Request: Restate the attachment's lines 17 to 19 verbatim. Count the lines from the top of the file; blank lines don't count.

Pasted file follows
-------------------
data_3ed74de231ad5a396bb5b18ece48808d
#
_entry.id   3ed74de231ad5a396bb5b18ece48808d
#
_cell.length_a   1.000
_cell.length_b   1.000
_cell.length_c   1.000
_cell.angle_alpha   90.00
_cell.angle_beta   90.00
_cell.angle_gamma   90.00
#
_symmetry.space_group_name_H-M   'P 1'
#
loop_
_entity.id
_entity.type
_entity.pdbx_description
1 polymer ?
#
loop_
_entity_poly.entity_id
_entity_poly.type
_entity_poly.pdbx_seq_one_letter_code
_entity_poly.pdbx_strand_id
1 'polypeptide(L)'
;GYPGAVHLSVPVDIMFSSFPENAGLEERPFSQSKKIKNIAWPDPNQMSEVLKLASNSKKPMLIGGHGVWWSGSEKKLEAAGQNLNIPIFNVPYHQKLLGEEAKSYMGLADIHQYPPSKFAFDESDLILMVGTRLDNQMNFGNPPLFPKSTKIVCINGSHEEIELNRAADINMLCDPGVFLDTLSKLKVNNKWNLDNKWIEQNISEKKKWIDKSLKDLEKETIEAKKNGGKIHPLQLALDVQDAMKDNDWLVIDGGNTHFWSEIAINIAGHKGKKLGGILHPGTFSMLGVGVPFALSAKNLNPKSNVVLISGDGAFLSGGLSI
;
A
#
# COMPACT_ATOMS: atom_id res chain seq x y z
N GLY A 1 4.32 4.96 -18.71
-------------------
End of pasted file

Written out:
_entity.pdbx_description
1 polymer ?
#